Kubrick’s science fiction masterpiece marks 50 years on an IMAX screen
Film | by Gregory Beatty
2001: A Space Odyssey
Saskatchewan Science Centre
Nov. 30–Jan. 4
Saskatoon film fans might want to plan a road trip. One of the greatest movies of all time is getting an IMAX run.
The catch? It’s in Regina.
Call it another example of suffering for art.
When 2001: A Space Odyssey was released in April 1968 critical reception was mixed. “Monumentally unimaginative”, “immensely boring”, “morally pretentious and intellectually obscure” were some of the criticisms levelled.
To be sure, plenty of critics loved the movie. But there were naysayers. And the division wasn’t limited to critics, says University of Regina film scholar Phillipe Mather.
Mather has taught entire courses on 2001, and on Nov. 30 he’s speaking on opening night of a 50th anniversary IMAX presentation of the film at Saskatchewan Science Centre.
“The polarized response revealed a generation gap,” says Mather. “On one hand, you had the parents, the older folk out of the Eisenhower era who had gone through the war and had a much more arrested idea of storytelling and filmmaking. The younger generation, meanwhile, was part of the counterculture revolution.”
It’s likely true, too, that younger people were more familiar with science-fiction through grade B (and some A) Hollywood movies, literary SF, and even TV shows (Star Trek was winding up its second of three seasons on NBC when 2001 hit theatres). So they wouldn’t have been as baffled by director Stanley Kubrick and co-author Arthur C. Clarke’s tale.
But core to the counterculture movement was progressive politics and spiritual exploration, says Mather. And 2001 checks both boxes.
“One reason the film may have endured is the way it combined perennial themes of importance in our culture with concerns that were specific to the late 1960s,” Mather says.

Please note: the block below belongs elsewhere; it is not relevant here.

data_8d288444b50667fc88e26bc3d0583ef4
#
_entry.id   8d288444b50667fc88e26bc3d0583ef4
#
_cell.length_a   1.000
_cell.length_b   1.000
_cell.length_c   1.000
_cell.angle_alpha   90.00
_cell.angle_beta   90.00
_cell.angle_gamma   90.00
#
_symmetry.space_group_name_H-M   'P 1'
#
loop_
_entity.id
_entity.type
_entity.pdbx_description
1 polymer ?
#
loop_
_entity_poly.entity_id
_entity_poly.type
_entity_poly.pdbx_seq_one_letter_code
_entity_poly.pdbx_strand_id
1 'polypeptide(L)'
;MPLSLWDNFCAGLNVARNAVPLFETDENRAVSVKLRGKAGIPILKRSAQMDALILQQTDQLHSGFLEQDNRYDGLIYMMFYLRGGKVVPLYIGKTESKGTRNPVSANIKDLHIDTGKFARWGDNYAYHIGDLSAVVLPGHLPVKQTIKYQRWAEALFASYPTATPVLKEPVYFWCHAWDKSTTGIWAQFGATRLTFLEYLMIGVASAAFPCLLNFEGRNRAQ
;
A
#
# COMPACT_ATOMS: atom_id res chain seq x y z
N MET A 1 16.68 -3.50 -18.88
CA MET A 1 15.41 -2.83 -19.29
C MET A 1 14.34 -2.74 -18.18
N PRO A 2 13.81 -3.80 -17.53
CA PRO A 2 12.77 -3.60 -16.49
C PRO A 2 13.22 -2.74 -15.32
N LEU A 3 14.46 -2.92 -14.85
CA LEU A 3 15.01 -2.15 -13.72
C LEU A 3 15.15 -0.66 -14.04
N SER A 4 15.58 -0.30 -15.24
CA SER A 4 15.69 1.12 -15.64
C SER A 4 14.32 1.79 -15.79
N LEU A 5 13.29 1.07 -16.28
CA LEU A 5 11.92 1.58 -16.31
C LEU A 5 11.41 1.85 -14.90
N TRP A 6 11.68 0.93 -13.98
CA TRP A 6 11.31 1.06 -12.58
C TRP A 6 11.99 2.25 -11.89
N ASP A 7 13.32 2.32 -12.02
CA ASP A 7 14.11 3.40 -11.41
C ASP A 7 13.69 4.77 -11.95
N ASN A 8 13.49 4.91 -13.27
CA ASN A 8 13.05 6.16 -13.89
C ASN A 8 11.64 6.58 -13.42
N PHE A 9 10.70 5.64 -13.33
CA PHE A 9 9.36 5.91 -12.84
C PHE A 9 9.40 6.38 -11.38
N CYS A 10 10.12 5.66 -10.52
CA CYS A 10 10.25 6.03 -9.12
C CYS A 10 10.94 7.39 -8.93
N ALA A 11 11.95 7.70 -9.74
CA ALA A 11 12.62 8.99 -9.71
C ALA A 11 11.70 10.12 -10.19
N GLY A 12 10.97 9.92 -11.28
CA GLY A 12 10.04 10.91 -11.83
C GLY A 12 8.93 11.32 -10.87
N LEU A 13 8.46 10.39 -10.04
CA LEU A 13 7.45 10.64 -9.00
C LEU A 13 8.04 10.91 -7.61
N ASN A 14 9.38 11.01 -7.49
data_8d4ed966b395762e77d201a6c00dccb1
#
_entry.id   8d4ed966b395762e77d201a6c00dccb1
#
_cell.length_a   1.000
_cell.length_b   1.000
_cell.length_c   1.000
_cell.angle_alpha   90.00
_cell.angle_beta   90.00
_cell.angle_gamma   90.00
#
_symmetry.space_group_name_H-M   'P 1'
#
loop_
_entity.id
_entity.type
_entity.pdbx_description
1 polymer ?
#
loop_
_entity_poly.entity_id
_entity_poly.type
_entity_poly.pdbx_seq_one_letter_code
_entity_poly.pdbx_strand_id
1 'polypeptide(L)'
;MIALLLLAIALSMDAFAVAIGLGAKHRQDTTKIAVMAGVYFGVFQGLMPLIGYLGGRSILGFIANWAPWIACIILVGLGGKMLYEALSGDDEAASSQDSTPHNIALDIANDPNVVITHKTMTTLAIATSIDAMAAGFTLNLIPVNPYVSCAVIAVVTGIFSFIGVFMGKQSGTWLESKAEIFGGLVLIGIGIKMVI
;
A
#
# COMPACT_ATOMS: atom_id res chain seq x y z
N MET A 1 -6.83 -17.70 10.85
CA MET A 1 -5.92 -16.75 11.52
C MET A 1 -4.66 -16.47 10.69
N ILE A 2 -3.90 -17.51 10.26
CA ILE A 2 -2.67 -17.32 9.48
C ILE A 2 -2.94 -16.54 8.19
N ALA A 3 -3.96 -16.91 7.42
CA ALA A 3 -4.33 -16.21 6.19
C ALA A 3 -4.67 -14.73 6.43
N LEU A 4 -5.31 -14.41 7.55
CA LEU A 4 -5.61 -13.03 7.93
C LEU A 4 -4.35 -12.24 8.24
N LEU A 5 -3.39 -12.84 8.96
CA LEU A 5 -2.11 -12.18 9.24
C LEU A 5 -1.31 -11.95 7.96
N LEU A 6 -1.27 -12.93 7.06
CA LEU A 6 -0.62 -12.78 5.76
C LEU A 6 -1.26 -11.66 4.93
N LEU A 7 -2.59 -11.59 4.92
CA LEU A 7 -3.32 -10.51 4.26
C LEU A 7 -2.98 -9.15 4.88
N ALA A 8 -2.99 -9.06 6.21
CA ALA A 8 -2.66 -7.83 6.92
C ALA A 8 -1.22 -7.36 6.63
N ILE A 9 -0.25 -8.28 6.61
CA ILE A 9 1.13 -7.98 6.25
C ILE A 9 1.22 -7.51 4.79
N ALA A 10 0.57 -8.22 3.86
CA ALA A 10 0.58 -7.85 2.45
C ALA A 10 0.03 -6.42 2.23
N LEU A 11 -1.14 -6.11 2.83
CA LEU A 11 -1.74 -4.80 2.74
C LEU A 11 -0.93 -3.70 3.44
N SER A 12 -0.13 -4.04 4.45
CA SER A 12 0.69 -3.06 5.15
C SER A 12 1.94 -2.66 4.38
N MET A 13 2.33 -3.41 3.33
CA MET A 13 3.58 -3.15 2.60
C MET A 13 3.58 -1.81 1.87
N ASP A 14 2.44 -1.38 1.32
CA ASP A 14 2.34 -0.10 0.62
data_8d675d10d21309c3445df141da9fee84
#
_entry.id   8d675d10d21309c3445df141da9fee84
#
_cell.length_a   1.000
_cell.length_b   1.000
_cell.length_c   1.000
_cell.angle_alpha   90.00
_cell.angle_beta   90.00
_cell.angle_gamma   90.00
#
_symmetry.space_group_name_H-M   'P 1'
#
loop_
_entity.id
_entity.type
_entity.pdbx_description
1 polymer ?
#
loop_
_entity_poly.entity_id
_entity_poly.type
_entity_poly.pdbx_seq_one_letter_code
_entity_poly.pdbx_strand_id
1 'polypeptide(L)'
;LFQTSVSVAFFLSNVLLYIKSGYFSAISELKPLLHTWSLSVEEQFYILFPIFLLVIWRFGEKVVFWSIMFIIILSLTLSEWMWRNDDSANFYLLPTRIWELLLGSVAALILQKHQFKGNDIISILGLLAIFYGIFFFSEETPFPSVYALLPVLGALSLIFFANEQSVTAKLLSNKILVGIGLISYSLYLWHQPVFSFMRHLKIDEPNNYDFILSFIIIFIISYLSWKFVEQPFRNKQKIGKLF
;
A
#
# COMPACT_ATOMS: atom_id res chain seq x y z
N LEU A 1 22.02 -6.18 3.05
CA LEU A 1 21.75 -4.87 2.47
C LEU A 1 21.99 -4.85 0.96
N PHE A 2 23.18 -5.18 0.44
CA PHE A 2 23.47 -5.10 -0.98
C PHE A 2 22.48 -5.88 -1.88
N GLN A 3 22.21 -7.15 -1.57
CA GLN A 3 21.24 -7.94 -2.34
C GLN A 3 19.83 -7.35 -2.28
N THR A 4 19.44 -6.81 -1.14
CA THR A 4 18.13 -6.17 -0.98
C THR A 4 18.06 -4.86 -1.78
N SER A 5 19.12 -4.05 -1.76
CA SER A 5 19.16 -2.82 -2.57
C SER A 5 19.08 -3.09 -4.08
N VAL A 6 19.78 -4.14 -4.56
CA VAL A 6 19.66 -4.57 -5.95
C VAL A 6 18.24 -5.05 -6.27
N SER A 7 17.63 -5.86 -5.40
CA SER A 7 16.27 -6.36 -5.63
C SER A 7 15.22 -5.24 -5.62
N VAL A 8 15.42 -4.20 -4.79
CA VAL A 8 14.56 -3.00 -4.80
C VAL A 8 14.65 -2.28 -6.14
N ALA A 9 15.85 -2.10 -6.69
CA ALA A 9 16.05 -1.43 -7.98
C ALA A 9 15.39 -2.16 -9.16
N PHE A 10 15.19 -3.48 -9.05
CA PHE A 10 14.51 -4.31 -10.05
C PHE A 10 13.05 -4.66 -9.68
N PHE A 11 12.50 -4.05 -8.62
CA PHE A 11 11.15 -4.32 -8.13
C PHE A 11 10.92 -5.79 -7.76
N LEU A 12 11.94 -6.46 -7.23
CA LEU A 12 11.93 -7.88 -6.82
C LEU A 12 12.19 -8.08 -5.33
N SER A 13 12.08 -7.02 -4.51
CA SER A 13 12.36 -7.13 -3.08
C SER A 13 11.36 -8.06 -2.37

“When you look at 2001, it’s clear it’s operating on two registers,” adds Mather. “There’s a mythological, even spiritual dimension, addressing issues such as higher powers and where we come from and where we’re going. But at the same time it’s addressing political issues that were pertinent then — especially the Cold War.”
Just make a minimal effort to put yourself in the seat of a 1968 viewer, and it’s easy to appreciate how ground-breaking 2001 was, Mather says.
“It does fit into what we might call ‘art cinema’. It’s elusive, symbolic, ambiguous,” Mather says. “But it was by an established Hollywood filmmaker with a $10 million budget, released by MGM in wide distribution. In a sense, though, it was almost experimental.”
Structurally, 2001 can be divided into four chapters. Set four million years ago, the opening scene sees humanity’s ape ancestors take a major evolutionary step, apparently with the help of an alien monolith. Then we shift into the future, with scenes set on an orbiting space station and the Moon.
That’s followed by a voyage to Jupiter, and a final “Star Gate” sequence that marks another major step in human evolution.
While the story had a lot of hard science and did an exceptional job depicting the reality of space travel (particularly weightlessness, and the disorientation of moving around without gravity), it also resonated on an intuitive/spiritual level.
“When the film came out, a Catholic organization actually awarded it a prize because they could identify its spiritual essence,” says Mather. “If you look at the music, some of the selections are choral pieces — avant garde, mind you, by Hungarian composer György Ligeti. Choral music is associated with church, so it definitely has that aura.”
Homer’s ancient Greek poem Odyssey and German philosopher Friedrich Nietzsche’s idea of the Übermensch are also referenced — the sentient computer HAL 9000, for instance, has a single eye like the Cyclops, while Strauss’ Thus Spoke Zarathustra is used on the soundtrack.
And for the hippie generation, the psychedelic Star Gate sequence would’ve resonated strongly.
So spirituality, in a mythological, religious, and even chemical sense, was there.